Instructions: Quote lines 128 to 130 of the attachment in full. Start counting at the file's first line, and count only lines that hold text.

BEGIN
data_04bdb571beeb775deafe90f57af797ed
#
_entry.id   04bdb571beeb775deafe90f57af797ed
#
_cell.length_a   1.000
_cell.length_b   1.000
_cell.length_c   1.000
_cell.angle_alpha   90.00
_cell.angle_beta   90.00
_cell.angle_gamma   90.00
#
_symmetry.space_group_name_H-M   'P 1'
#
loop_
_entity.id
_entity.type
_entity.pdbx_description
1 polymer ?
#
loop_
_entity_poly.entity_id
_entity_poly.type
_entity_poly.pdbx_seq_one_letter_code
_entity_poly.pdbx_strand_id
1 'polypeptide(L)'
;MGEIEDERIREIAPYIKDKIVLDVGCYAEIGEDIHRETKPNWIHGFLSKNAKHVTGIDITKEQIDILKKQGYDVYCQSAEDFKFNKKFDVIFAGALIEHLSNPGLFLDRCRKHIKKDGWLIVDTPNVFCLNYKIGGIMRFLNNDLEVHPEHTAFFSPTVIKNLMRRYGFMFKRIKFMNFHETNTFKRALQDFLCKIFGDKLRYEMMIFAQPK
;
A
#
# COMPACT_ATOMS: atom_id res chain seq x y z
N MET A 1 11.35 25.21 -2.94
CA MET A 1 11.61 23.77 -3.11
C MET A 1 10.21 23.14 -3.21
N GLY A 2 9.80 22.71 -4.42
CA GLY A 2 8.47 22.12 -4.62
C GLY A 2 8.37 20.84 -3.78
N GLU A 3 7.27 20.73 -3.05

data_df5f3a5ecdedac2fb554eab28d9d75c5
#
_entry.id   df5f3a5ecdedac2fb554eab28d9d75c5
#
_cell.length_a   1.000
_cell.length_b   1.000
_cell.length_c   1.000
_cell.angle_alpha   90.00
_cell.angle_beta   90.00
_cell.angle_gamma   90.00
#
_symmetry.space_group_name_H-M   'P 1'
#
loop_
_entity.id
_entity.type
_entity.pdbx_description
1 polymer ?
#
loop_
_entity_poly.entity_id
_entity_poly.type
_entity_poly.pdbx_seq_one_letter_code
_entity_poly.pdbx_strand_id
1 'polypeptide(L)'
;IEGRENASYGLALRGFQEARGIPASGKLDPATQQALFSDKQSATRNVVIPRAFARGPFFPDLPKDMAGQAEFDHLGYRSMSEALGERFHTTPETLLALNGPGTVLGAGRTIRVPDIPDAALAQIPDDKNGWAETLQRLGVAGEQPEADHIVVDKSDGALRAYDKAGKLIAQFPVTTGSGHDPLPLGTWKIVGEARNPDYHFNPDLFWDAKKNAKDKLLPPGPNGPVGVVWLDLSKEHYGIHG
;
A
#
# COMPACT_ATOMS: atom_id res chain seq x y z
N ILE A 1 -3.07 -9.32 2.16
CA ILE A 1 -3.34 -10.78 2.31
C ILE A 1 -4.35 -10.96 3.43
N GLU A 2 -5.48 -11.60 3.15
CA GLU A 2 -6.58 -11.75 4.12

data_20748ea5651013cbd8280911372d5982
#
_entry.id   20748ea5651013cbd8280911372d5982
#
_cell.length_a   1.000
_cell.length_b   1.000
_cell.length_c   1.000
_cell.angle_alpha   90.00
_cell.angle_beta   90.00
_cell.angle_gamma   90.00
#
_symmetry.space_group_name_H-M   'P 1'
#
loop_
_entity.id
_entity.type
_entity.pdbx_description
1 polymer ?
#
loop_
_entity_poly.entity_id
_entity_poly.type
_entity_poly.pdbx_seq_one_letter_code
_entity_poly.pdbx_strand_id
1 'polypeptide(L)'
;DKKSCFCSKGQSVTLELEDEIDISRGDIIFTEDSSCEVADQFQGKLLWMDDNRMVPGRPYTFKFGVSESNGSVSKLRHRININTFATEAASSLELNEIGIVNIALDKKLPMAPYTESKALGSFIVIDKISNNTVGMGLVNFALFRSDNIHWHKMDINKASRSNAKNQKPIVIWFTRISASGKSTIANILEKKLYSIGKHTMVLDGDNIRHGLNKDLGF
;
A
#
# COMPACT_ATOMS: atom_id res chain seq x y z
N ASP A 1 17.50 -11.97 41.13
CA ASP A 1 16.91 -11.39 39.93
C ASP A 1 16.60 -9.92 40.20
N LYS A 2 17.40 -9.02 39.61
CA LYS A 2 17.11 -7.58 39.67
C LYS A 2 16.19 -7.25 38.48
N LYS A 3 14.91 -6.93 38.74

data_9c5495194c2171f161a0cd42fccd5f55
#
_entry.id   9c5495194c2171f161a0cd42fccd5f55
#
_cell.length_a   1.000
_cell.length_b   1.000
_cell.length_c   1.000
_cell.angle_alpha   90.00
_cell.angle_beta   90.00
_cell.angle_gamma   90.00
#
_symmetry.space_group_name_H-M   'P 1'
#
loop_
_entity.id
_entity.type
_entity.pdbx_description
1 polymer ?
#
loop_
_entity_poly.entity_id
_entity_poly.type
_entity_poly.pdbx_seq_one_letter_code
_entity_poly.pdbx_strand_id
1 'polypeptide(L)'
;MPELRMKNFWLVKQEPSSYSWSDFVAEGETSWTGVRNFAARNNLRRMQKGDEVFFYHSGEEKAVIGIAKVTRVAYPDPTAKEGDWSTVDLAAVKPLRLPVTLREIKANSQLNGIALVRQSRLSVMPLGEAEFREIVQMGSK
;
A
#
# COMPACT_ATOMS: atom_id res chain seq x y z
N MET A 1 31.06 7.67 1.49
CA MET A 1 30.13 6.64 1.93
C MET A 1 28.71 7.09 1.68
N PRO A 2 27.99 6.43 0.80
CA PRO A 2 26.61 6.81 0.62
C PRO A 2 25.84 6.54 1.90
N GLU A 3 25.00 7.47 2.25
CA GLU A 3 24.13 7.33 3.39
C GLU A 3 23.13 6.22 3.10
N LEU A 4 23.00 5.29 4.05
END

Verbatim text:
#
loop_
_entity_poly.entity_id